Bottom line, no test ride, then drive, no deal unless I'm buying a stated non running/drivable vehicle.

Trees
Great answers you guys! You said it well and laid it very clearly for me. So I was right for the most part. I guess I have one parameter to work out:

"BRINGING CASH OR SHOWING CASH OR SHOWING LINE OF CREDIT" etc...

No way I am going to drive around with 20 to 40K in my pocket (yikes). Also, since the prices I am seeing for the finished, fairly decent looking/built rods have been consistently around 30K to 35K, it is not likely I will be paying the whole thing cash. I am looking at about 15K cash from my bank account, I requested about 27K personal line of credit that I can instantly (or fairly instantly) turn into cash in my account so to pay 100% cash. Also, I have been approved with JJ Best (classic car financing specialists) for an auto loan of up to 35K (lower interest rate). All in all finances are there but not "instant cash" I can wave under the nose of the seller (unless I find a less pricey car).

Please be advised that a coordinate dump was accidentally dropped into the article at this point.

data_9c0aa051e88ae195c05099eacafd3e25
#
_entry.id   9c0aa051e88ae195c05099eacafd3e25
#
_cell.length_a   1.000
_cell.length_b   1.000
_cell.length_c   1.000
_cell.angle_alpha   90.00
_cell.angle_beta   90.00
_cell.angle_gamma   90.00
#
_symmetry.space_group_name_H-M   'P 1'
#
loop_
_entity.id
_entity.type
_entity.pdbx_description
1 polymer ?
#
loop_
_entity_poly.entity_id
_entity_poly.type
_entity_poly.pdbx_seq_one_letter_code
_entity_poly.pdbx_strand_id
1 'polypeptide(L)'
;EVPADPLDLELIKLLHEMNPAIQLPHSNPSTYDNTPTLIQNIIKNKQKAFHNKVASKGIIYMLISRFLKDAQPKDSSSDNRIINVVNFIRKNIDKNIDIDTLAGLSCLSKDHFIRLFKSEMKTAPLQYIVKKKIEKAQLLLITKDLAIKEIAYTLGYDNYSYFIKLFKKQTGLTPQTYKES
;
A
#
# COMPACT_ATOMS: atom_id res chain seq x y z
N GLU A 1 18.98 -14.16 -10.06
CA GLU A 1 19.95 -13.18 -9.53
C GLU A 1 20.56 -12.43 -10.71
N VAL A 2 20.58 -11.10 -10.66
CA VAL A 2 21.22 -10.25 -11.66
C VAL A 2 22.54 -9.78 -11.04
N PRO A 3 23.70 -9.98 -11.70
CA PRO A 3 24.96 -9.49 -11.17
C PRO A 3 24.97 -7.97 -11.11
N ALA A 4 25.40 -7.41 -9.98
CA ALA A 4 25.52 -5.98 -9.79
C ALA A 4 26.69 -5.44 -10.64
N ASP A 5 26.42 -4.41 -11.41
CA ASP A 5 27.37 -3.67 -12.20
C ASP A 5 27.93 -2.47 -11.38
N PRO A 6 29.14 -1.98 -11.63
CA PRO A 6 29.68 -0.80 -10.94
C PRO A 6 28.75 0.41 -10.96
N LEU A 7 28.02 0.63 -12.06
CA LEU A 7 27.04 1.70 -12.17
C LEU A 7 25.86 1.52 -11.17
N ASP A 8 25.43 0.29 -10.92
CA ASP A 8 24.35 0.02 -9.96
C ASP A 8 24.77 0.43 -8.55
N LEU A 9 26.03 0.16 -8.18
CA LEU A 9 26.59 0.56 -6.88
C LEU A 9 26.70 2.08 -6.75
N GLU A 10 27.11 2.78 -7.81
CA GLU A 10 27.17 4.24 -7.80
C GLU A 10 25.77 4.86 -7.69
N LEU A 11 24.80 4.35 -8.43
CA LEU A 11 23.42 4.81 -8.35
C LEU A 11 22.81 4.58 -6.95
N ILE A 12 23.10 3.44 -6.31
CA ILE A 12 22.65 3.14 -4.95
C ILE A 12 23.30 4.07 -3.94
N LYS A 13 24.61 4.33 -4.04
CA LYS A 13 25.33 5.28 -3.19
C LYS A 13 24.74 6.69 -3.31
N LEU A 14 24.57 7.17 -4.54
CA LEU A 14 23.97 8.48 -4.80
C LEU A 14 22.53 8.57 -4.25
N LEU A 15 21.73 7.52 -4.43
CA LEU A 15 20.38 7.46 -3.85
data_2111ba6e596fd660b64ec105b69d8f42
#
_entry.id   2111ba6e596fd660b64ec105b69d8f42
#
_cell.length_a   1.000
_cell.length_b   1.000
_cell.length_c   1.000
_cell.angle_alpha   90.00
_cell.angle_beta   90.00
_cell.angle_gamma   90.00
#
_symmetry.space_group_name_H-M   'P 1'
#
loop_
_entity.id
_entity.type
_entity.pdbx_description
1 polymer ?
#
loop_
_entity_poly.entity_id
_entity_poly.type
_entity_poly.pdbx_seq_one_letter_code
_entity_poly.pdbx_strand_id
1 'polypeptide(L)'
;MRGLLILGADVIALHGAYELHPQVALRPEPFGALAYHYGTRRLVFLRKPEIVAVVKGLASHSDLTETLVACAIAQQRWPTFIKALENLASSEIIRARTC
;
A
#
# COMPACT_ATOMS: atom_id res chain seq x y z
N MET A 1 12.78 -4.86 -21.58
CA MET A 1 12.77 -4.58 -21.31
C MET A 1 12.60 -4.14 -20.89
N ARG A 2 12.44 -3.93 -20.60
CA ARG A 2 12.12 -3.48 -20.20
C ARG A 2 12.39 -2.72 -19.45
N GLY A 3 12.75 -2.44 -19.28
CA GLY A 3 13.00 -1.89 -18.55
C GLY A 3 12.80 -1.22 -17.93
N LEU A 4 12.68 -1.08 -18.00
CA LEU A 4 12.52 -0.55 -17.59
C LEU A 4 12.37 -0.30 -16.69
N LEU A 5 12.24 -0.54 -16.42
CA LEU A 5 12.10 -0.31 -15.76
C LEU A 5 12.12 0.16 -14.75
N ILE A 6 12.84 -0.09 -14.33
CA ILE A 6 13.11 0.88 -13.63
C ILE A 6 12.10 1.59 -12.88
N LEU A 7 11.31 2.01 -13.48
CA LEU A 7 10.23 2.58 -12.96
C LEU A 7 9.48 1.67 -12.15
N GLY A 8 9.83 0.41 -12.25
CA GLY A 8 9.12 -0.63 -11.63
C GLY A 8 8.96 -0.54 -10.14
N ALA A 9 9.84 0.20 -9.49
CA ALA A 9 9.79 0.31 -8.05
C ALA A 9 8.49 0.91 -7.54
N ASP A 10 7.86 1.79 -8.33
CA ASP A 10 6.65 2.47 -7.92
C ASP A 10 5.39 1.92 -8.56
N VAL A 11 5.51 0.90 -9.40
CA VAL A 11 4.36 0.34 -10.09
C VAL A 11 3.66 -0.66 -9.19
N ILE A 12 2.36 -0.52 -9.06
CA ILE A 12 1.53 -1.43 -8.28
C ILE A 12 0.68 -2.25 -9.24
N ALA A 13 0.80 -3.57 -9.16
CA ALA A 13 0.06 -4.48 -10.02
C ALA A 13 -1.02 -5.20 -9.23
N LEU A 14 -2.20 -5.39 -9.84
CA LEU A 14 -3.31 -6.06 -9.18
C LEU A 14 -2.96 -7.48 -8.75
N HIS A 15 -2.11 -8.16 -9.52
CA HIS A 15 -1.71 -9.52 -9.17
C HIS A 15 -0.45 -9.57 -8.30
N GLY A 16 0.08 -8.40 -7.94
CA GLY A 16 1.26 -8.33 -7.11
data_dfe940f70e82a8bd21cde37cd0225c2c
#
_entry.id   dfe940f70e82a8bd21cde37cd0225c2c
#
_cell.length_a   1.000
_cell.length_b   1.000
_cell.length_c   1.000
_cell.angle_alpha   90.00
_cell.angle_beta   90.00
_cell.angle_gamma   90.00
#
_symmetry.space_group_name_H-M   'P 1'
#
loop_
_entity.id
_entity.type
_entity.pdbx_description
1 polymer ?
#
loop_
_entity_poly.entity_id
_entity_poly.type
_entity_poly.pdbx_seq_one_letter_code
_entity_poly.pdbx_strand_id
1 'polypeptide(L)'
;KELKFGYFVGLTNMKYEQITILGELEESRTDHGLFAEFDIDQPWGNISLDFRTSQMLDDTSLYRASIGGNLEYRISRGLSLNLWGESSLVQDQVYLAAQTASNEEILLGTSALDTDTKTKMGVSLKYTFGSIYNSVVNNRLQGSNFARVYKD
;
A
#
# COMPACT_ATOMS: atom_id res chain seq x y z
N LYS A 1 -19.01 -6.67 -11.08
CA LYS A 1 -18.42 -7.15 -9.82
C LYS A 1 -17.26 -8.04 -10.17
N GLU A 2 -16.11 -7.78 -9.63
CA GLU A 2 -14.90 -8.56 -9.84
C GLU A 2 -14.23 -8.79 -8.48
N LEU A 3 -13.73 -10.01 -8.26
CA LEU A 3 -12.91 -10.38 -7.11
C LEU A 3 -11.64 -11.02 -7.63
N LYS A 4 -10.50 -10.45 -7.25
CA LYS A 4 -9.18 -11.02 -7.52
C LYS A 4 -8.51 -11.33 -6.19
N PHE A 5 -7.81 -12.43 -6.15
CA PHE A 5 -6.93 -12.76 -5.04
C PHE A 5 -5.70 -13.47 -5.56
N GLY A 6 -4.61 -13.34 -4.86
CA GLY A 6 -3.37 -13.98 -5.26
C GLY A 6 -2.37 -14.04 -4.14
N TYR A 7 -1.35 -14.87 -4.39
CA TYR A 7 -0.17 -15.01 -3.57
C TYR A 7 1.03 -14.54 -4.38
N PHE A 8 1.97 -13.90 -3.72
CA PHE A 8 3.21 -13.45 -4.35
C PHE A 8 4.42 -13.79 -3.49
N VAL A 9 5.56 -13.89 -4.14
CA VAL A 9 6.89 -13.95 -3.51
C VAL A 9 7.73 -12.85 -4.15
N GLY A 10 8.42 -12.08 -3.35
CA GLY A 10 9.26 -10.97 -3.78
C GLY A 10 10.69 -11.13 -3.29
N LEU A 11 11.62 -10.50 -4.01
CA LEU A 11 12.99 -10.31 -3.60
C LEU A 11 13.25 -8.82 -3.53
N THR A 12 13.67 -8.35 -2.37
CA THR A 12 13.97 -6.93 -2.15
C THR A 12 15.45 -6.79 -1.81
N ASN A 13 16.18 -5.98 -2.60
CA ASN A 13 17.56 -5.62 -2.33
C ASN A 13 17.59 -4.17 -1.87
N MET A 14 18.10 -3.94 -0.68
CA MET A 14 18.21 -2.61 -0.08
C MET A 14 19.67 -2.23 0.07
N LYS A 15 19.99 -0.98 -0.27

WHAT DO YOU ADVISE ME TO DO? Pull out some cash (if so, how much) to bring along to show some "green" (hence - intent to buy) or bring a proof of line of credit (Trees, what did you bring with you exactely - what should I ask my bank to provide me with?) or a letter from JJ Best regarding financing? Or???

Last year I bought many toys, not so expensive, but the 4 dirt bikes I paid cash for (they are not expensive - no more than 2K each), the travel trailer I paid cash for (about 10K) and my toyota tundra towing vehicle I financed with the toyota dealer I bought the truck at. So it was always cut and dry, where the money was coming from and everyone was happy. With this purchase the lines are becoming blurry....